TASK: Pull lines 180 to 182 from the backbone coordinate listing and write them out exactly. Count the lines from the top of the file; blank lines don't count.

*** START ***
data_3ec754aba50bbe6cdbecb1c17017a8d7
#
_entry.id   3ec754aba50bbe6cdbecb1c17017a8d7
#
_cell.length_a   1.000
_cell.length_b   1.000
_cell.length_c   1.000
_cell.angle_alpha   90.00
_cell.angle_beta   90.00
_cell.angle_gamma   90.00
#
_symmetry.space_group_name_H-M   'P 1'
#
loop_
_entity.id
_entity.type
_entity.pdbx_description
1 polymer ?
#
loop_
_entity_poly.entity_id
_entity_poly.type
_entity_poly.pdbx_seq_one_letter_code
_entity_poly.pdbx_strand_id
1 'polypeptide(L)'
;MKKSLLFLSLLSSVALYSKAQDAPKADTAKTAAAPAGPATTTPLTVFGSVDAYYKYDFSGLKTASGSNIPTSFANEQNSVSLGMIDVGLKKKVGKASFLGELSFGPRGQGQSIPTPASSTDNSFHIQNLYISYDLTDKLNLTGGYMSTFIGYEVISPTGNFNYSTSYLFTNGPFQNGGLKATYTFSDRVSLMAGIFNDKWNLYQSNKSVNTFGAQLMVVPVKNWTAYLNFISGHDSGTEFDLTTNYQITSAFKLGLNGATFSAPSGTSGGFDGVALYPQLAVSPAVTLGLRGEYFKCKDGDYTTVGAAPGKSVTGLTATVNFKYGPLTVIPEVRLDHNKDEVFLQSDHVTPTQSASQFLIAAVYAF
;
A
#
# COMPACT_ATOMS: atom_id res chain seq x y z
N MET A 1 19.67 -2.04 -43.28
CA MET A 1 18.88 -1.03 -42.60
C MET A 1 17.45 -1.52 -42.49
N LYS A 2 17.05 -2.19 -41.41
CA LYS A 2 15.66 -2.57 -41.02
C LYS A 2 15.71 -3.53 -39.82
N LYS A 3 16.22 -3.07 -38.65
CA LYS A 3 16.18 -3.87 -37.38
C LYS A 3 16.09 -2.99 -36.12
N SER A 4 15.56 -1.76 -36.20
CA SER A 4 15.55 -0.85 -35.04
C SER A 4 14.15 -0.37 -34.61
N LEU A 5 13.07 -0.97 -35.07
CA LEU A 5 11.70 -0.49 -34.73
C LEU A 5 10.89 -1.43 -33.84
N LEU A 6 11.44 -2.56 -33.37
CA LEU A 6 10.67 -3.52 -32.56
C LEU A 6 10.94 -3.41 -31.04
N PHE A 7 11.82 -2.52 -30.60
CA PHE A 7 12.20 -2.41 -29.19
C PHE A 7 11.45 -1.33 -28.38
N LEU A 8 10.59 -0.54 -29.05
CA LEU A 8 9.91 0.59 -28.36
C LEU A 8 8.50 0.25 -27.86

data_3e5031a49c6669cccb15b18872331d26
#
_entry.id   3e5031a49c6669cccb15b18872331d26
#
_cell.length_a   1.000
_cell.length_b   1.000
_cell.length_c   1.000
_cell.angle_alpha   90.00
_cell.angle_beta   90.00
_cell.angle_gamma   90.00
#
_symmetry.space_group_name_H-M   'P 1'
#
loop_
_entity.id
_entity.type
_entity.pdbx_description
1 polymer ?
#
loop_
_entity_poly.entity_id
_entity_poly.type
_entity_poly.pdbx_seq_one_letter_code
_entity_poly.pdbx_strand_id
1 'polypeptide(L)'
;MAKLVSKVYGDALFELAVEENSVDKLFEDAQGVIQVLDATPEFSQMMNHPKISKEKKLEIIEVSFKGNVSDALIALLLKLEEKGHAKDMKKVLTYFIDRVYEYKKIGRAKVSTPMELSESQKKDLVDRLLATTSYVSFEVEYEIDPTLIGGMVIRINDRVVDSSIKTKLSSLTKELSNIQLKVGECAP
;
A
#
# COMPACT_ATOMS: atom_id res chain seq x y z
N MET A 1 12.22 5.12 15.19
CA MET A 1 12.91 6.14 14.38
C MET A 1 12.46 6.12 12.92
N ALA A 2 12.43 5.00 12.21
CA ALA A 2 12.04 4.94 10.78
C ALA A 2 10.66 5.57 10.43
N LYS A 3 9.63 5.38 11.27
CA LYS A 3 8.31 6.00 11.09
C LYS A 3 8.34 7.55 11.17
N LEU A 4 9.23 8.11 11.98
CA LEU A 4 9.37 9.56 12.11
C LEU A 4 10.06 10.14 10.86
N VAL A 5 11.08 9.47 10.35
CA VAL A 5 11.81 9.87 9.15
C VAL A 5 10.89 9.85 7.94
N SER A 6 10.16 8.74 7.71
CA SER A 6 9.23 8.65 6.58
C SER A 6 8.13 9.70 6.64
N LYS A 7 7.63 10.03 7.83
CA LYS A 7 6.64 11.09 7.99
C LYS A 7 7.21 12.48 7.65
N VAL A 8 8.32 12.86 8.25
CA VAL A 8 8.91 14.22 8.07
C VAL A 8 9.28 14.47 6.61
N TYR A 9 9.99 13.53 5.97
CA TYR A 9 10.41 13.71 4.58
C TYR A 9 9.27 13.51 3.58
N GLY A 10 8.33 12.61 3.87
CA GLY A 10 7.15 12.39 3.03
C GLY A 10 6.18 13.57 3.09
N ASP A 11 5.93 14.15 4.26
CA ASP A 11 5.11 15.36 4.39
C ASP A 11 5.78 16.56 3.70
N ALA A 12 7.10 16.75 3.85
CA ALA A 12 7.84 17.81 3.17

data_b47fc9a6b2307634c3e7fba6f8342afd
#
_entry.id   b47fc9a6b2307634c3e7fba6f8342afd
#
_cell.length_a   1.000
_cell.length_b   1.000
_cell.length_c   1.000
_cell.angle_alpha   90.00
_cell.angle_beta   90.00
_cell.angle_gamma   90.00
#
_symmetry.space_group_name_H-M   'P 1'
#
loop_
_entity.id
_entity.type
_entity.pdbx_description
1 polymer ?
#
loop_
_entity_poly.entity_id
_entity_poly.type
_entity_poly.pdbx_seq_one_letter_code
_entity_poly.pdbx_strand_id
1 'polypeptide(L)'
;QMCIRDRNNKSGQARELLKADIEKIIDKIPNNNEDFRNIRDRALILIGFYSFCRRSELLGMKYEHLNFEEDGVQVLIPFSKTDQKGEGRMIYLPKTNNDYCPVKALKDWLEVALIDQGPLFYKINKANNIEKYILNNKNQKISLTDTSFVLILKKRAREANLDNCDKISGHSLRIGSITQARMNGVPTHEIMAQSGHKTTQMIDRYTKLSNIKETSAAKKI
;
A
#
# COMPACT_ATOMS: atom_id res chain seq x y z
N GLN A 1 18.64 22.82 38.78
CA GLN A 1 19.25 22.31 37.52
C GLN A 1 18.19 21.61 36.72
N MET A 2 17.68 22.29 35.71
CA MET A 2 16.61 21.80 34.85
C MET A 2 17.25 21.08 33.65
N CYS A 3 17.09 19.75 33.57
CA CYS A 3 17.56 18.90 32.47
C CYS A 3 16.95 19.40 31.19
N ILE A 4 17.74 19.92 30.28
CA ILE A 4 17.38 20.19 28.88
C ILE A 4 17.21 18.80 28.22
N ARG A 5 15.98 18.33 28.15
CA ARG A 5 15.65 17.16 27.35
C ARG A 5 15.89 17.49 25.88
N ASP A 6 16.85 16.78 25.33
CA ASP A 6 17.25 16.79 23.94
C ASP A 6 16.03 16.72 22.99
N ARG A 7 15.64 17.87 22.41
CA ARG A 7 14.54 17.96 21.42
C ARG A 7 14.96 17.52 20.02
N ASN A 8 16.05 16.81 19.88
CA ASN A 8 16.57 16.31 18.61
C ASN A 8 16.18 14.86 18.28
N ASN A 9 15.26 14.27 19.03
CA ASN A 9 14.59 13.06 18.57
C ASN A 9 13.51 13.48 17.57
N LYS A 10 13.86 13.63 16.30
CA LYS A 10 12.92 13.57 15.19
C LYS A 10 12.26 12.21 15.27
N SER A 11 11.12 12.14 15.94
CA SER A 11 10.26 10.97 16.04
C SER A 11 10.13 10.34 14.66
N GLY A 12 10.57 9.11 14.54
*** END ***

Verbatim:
N SER A 11 11.12 12.14 15.94
CA SER A 11 10.26 10.97 16.04
C SER A 11 10.13 10.34 14.66